MANAGEMENT EFFECTIVENESS: There is no effective protection and management, due to a lack of resources, a prevailing state of insecurity and the vast area requiring management. The few guards deployed for the area’s protection are located at two stations on the periphery of the park, but they have very limited transport, few resources and are unable to access most areas of the park. This leaves the park exposed to ongoing threats from poaching, as well as a seasonal influx of pastoralists with large herds of domestic animals. The political situation created by the overthrow of the government in March 2013 has further complicated the situation.
REVIEW OF CONSERVATION ISSUES AND THREATS: The following issues represent specific threats to the ecology, conservation and values of the site.
Poaching. The greatest single threat comes from illegal hunting of animals for commercial and subsistence use. The last aerial survey (2010) shows a 75% decline in large mammal populations compared with (already depleted) populations recorded five years previously. Rhinos are most probably extinct and elephants are now very rare.
Livestock grazing. An annual influx of pastoralists with massive herds of domestic animals represents one of the major threats to the ecological integrity of the site. According to the 2010 aerial survey, 280,000 cattle and other livestock were recorded in the park, and it is thought that this number would be significantly higher if the survey had been conducted at the peak of the dry season when transhumant pastoralists converge on the area from wide areas of the Central African Republic, Chad, and Sudan. For comparative purposes, the total number of large wild mammals recorded in the same survey was around 50,000.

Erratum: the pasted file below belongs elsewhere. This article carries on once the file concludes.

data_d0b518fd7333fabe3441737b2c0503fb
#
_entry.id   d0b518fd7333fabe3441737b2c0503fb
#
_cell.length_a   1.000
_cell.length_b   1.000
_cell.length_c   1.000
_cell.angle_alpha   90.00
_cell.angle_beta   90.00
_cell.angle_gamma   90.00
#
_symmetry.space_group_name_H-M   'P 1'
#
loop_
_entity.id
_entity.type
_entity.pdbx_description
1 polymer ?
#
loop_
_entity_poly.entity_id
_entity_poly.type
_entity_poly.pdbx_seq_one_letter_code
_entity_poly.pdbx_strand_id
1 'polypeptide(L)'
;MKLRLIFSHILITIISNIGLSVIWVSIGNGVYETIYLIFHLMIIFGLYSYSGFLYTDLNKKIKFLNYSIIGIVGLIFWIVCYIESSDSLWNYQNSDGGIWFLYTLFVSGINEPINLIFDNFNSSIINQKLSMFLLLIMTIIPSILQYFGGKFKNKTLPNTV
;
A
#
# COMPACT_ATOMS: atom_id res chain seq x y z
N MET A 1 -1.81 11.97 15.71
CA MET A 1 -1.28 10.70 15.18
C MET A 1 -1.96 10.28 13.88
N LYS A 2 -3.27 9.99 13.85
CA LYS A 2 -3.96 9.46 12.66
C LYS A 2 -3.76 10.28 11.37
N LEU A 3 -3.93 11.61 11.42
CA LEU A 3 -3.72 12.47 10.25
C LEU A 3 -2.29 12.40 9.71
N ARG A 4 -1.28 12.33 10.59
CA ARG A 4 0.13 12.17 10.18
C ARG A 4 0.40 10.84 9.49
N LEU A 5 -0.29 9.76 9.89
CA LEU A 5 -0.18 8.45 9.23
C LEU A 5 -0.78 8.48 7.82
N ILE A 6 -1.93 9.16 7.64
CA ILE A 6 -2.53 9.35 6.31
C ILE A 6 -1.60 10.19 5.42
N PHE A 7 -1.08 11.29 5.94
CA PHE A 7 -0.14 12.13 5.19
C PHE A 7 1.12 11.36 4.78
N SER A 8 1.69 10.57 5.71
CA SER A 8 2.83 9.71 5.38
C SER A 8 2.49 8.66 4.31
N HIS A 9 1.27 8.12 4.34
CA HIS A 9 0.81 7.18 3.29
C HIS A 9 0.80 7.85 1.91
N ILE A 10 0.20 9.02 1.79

Civil unrest and general insecurity. Insecurity, civil conflict and rebel activity have plagued the region for more than a decade, with each new episode serving to further diminish the effectiveness of management and allow heavily armed poachers, miners, rebels and pastoralists to operate freely in the park.
Diamond mining. Small-scale artisanal diamond mining is being practised near the southern edge of the site, but remains a relatively minor, localised problem.
Fire. Fires are a natural part of the savanna ecosystem, but are also used by hunters, pastoralists and local cultivators to drive animals out of cover, improve grazing, and clear land for cultivation. Deliberate fires often get out of control and can threaten natural ecosystem processes.
Agricultural encroachment. A limited amount of agricultural encroachment has been recorded in the park, but this is presently not considered to be a significant threat.
Oil exploration. Although reliable information on the potential for oil exploration is unavailable, a Chinese oil company, China National Petroleum Corporation (CNPC) established an operational base on the periphery of the park at Gordil in January 2011. It is possible that oil exploration is taking place within the site and/or surrounding protected areas, in which case it may be associated with increased threat of poaching. If confirmed, this would clearly represent a breach of accepted standards for world heritage sites.